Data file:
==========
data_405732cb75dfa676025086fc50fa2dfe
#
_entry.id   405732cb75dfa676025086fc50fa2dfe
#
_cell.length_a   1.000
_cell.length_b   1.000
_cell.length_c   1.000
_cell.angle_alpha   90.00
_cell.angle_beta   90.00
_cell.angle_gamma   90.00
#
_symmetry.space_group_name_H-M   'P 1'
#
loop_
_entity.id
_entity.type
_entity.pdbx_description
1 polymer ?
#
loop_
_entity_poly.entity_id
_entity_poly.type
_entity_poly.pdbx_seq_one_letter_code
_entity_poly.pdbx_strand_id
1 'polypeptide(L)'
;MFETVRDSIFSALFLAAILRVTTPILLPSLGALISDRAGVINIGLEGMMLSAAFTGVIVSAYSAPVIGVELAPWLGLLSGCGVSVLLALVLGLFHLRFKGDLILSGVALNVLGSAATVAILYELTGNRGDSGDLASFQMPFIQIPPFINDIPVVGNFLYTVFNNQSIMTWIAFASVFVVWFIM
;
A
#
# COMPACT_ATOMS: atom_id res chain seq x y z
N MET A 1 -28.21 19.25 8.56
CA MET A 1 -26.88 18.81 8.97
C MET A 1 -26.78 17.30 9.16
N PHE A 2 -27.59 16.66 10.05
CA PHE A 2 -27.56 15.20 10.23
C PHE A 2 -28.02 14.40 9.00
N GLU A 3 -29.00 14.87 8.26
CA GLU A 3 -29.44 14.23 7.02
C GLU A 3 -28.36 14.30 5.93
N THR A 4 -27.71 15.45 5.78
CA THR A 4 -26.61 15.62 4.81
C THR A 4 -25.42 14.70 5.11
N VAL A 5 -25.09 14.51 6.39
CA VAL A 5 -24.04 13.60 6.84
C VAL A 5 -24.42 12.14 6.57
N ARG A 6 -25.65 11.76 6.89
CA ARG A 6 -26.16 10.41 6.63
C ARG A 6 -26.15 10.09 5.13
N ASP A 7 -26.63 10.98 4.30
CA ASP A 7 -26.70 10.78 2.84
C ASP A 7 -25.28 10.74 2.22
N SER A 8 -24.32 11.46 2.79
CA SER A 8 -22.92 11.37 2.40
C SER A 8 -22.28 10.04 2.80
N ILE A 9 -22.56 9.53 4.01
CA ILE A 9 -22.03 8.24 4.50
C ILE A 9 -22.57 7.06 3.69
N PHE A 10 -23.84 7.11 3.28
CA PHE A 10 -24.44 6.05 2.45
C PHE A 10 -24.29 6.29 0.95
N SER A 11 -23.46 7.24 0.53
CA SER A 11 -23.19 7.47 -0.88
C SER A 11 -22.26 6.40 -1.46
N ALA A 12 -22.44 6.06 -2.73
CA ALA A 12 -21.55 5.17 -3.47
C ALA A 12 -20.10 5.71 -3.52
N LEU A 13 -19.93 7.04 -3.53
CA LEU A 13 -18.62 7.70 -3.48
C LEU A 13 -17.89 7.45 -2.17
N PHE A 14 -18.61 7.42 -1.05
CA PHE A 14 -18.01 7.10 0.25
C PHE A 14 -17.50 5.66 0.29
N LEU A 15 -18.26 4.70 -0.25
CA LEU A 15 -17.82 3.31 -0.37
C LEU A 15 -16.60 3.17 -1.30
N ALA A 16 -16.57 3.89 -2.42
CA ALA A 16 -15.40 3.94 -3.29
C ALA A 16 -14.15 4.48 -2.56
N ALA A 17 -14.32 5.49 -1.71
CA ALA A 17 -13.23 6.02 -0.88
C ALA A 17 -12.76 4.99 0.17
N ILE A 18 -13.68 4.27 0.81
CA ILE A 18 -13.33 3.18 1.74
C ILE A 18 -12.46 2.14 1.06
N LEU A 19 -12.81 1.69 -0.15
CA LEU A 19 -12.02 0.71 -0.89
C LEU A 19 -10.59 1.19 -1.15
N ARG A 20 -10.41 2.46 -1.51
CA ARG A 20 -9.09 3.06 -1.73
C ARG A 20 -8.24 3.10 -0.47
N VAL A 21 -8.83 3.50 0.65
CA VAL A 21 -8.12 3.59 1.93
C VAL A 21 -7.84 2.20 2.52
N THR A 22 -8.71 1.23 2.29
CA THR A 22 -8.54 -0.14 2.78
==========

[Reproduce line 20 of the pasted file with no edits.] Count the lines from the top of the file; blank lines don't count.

loop_